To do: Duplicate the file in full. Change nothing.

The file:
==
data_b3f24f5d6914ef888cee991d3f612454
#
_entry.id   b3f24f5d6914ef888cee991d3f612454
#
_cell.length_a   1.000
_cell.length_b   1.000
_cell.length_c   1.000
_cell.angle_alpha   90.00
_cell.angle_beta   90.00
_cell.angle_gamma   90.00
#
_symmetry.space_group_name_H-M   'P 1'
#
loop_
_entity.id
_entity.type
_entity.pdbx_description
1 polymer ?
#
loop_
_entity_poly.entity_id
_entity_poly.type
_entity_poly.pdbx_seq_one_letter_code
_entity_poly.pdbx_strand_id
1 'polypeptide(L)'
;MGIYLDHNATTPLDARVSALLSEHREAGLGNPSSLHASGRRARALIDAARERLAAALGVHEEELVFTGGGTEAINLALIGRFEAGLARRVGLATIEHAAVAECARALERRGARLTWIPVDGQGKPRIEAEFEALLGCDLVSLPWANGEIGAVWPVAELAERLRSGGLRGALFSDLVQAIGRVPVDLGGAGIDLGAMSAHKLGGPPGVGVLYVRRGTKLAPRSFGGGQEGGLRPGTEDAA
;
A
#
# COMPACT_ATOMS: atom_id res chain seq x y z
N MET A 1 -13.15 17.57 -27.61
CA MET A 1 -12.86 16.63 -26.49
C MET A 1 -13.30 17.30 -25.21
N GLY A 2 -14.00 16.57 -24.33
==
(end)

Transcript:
data_b3f24f5d6914ef888cee991d3f612454
#
_entry.id   b3f24f5d6914ef888cee991d3f612454
#
_cell.length_a   1.000
_cell.length_b   1.000
_cell.length_c   1.000
_cell.angle_alpha   90.00
_cell.angle_beta   90.00
_cell.angle_gamma   90.00
#
_symmetry.space_group_name_H-M   'P 1'
#
loop_
_entity.id
_entity.type
_entity.pdbx_description
1 polymer ?
#
loop_
_entity_poly.entity_id
_entity_poly.type
_entity_poly.pdbx_seq_one_letter_code
_entity_poly.pdbx_strand_id
1 'polypeptide(L)'
;MGIYLDHNATTPLDARVSALLSEHREAGLGNPSSLHASGRRARALIDAARERLAAALGVHEEELVFTGGGTEAINLALIGRFEAGLARRVGLATIEHAAVAECARALERRGARLTWIPVDGQGKPRIEAEFEALLGCDLVSLPWANGEIGAVWPVAELAERLRSGGLRGALFSDLVQAIGRVPVDLGGAGIDLGAMSAHKLGGPPGVGVLYVRRGTKLAPRSFGGGQEGGLRPGTEDAA
;
A
#
# COMPACT_ATOMS: atom_id res chain seq x y z
N MET A 1 -13.15 17.57 -27.61
CA MET A 1 -12.86 16.63 -26.49
C MET A 1 -13.30 17.30 -25.21
N GLY A 2 -14.00 16.57 -24.33